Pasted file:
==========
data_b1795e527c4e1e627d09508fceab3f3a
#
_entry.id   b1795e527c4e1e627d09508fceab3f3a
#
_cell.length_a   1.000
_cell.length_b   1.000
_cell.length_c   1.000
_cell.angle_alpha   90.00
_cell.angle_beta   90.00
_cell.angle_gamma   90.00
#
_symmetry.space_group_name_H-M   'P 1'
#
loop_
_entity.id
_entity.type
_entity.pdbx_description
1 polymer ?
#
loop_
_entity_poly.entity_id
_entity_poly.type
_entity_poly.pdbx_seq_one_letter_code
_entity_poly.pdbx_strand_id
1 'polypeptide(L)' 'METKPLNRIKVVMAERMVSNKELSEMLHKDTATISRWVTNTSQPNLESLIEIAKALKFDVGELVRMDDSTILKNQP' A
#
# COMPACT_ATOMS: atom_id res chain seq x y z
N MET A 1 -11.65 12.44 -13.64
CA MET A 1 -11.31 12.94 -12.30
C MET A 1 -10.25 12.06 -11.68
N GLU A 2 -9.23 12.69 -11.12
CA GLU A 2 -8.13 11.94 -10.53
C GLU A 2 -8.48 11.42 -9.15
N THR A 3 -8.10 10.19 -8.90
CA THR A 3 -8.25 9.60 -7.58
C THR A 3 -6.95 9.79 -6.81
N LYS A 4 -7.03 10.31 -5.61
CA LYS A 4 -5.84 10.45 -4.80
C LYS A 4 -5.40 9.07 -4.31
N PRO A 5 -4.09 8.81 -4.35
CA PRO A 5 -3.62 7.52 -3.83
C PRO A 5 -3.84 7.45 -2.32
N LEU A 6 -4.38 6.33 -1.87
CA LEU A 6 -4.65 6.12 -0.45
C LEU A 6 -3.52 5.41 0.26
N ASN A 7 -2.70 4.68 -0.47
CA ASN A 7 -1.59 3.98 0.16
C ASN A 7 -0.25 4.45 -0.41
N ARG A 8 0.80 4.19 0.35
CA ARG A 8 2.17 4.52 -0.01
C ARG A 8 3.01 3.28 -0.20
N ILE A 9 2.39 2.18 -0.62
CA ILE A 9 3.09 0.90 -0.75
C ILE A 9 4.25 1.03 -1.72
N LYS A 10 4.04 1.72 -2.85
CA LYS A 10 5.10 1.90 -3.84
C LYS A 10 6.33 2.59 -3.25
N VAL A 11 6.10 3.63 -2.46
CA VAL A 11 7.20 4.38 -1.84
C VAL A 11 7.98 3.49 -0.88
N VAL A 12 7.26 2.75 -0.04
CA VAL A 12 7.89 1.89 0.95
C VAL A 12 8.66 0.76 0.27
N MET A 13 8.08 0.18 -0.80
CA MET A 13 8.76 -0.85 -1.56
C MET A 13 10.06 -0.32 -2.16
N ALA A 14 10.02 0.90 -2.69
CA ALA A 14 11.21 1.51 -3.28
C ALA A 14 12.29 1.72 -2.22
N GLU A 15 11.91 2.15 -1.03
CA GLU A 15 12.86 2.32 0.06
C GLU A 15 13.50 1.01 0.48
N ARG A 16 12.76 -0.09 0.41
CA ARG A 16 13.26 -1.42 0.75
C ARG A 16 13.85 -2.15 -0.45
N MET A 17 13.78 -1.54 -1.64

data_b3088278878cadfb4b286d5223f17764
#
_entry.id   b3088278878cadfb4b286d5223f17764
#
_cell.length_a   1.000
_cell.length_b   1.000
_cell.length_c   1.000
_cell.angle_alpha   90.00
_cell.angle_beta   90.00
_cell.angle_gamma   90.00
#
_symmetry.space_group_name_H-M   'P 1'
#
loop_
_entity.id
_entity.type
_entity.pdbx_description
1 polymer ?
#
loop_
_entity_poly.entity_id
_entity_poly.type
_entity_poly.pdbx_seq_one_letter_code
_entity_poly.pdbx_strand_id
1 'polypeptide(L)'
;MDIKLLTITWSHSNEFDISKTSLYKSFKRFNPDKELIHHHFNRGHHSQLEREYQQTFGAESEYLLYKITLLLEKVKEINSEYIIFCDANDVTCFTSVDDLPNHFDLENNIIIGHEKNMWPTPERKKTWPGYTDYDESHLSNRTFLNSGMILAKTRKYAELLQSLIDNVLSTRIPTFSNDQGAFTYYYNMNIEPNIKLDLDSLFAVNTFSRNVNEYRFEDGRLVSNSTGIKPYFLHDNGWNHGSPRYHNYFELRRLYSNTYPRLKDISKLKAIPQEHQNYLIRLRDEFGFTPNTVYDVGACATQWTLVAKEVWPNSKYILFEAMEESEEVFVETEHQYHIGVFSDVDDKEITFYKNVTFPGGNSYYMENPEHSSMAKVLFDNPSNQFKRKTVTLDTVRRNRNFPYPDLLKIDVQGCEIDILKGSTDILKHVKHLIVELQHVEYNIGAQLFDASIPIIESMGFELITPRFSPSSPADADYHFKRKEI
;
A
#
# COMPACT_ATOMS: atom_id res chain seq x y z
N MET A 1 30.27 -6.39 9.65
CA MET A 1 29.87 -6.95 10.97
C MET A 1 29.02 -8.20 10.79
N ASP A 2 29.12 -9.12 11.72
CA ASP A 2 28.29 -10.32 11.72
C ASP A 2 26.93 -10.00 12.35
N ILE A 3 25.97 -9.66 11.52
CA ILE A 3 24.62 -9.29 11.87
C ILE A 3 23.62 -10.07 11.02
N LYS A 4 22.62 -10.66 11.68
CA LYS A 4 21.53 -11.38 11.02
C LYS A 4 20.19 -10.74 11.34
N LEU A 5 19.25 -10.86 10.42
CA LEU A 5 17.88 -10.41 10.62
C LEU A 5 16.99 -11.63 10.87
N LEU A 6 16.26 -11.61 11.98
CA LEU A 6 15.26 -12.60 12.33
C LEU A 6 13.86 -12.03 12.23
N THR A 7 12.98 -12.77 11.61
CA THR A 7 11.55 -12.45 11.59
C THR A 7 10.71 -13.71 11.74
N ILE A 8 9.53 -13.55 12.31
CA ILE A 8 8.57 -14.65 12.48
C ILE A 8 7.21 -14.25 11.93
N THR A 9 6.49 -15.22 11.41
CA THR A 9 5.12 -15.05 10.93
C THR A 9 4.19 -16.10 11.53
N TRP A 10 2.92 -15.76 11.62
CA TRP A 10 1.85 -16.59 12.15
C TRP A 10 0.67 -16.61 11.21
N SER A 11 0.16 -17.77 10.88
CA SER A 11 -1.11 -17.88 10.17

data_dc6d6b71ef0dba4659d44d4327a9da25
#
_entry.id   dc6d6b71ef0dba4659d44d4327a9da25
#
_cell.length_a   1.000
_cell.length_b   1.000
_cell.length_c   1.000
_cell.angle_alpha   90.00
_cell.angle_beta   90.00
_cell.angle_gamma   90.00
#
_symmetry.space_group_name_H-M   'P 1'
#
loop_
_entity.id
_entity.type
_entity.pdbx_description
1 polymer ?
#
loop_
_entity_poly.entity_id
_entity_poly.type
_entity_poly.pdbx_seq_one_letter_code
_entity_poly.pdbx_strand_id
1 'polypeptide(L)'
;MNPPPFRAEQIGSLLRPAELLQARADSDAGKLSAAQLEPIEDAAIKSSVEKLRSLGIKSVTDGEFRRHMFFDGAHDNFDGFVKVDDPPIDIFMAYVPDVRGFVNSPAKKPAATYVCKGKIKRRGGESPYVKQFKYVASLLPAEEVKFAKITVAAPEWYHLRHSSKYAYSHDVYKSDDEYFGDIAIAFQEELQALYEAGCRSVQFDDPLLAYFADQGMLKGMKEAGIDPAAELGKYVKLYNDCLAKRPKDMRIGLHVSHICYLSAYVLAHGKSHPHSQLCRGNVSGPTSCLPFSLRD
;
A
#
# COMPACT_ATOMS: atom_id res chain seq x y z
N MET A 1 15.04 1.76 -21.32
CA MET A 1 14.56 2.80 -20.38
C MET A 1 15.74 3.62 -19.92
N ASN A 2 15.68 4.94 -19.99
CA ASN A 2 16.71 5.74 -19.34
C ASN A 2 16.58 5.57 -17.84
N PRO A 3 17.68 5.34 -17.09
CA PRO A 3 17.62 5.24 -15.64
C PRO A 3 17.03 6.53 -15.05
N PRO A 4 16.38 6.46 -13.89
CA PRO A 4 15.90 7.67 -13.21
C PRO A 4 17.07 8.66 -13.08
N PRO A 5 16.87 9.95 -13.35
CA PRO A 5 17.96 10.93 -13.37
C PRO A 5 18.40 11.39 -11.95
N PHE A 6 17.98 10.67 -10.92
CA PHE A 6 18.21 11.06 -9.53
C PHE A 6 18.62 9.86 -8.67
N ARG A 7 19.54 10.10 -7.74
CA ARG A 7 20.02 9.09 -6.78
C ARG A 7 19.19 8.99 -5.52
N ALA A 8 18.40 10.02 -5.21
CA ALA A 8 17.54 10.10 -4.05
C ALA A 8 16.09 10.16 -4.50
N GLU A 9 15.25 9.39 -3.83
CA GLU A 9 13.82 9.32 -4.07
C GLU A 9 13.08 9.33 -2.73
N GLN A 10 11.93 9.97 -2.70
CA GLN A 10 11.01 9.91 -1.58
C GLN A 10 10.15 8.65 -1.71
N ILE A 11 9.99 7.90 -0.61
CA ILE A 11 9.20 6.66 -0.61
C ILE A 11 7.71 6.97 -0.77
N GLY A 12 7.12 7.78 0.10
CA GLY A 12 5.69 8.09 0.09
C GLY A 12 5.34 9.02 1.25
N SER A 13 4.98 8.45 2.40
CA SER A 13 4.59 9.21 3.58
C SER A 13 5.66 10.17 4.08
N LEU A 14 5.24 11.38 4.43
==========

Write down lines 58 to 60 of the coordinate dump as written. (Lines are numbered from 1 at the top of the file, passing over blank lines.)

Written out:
N VAL A 11 6.10 3.63 -2.46
CA VAL A 11 7.20 4.38 -1.84
C VAL A 11 7.98 3.49 -0.88